IT research firm IDC says that IT decision-makers should view the hybrid cloud as a key component of an overall ICT transformation strategy that aims to continually align and adapt ICT to the changing business landscape.
IDC has for several years been talking of a 'third platform' of IT comprising mobility, social, cloud and big data (Platforms one and two were the mainframe and client-server architectures respectively).
It says that this third platform is creating new challenges for CIOs and IT managers and "The hybrid cloud model provides a solution for many of the problems being experienced whilst maintaining the flexibility necessary for unique enterprise environments."
IDC says that cloud implementations yield multiple business and IT benefits that include: the ability to leverage existing IT systems investments; centralised governance and decentralised infrastructure; being able to match workloads with the most appropriate IT systems environment; bridging the divide between IT and line of business, and flexibility.
The views are set out in a white paper Collocation and the Hybrid Cloud: Diversity of Options, Diversity of Adoptions, sponsored by data centre operator Nextdc, and IDC says the role of collocation facilities in the implementation of a hybrid cloud strategy is not well understood. (Collocation services are defined as a customer's use of a third party's data centre facilities (ie physical floor/cage/rack space, network capacity and heating, ventilation, air conditioning and power infrastructure) in which the customer operates their own servers/storage systems, network equipment and other types of infrastructure.)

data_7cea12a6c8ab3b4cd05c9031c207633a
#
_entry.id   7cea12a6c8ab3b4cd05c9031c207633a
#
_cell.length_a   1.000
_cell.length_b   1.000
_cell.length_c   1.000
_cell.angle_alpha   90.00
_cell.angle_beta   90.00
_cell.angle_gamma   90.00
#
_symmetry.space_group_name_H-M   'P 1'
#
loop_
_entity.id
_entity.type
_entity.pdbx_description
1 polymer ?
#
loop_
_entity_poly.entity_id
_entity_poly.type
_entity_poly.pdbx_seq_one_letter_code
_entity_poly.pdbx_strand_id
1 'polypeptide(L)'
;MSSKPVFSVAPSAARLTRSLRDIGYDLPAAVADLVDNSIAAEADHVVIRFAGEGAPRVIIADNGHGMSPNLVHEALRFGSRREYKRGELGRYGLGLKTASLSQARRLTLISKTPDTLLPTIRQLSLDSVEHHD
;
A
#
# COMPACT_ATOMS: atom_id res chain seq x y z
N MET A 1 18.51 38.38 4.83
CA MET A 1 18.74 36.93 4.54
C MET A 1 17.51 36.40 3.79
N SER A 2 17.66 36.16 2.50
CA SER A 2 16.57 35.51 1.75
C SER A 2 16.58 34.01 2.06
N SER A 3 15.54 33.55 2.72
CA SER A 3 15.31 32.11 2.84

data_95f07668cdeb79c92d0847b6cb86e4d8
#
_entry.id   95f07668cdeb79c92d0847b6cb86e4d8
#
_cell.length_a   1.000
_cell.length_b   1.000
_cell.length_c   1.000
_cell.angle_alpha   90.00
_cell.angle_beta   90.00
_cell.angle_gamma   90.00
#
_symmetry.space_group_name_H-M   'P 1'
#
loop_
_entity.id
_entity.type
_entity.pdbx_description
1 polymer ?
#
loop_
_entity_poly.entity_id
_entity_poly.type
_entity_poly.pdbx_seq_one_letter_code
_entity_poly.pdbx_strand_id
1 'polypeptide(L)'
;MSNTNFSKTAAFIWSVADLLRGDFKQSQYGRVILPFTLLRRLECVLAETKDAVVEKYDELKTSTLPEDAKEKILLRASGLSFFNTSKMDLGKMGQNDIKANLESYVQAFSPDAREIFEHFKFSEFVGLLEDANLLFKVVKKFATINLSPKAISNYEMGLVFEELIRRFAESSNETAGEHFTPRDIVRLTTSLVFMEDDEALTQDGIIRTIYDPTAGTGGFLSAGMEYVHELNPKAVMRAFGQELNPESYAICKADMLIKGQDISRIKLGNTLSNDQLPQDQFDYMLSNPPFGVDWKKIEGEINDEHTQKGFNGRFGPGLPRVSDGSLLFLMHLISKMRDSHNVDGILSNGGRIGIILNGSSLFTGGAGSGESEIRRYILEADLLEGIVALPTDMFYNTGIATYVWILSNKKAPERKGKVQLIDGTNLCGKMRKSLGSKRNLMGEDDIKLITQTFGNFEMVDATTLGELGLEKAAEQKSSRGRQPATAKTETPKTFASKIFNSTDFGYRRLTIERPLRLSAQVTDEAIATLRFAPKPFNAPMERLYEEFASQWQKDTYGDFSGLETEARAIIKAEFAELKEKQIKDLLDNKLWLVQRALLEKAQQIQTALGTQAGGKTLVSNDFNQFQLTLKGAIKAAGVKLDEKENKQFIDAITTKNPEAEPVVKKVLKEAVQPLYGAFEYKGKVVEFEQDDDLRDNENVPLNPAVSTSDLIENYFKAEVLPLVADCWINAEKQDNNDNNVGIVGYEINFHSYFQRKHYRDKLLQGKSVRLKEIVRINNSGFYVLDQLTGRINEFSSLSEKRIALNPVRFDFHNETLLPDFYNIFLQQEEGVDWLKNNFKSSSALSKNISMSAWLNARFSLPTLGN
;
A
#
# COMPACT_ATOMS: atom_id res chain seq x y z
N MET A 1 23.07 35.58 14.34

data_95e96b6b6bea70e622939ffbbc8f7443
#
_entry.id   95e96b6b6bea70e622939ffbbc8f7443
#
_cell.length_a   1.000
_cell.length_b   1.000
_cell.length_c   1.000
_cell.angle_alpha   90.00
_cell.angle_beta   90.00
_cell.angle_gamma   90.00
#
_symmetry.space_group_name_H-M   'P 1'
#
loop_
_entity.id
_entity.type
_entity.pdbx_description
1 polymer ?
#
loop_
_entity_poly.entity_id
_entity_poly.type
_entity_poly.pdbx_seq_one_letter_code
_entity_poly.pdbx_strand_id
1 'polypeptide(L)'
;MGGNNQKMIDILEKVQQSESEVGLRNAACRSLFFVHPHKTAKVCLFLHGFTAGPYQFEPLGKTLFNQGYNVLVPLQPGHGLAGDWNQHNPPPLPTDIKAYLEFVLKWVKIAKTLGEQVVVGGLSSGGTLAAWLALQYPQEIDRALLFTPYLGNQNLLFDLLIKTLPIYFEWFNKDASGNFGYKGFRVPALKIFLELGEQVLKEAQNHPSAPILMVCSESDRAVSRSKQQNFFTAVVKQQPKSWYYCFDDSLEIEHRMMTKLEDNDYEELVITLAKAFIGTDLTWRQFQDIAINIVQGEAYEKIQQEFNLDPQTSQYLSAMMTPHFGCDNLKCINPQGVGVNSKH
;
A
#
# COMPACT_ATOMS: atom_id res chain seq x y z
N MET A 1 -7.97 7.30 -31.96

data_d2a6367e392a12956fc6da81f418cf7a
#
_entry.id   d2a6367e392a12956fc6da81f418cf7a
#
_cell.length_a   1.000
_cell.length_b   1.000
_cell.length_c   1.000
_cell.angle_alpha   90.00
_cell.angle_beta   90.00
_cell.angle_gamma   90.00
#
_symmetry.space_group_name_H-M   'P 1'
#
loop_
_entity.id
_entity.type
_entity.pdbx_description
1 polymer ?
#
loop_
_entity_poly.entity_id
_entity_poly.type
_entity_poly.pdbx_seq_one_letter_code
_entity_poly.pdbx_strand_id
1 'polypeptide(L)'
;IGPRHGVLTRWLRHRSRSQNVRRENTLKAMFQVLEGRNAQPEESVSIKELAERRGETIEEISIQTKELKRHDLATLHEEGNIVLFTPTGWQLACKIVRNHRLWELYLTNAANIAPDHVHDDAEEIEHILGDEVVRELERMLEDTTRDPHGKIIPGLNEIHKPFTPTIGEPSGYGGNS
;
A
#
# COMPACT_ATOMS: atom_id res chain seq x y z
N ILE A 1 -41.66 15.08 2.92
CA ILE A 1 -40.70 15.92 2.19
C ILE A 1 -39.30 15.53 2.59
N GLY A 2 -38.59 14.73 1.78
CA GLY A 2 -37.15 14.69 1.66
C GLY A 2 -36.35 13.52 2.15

IDC argues that the central role collocation provides in the hybrid cloud environment is not always evident. "The evolution of cloud-based IT is not an either/or proposition. Both hybrid cloud and enterprise asset collocation may be viable options for any organisation looking to leverage rather than replace or abandon existing internal IT frameworks, tools, infrastructure and processes, because a combination of these elements can offer the essentials of on-demand access, self-service rapid provisioning and scalability," it says.
"This means hybrid cloud can satisfy the resource requirements of line-of-business managers, application developers and IT operations personnel, while maintaining a secure, reliable and policy-driven IT infrastructure."
IDC is predicting a significant shift of enterprise IT resources from on-premise to collocation and private and public cloud. "Over the next five years many organisations will stop managing their own infrastructure and will also reduce or eliminate many of their own server rooms/closets and data centres," it says.
"They will make greater use of on-premise and hosted managed services for existing assets. They will make greater use of dedicated and shared cloud offerings in service provider data centres for new services."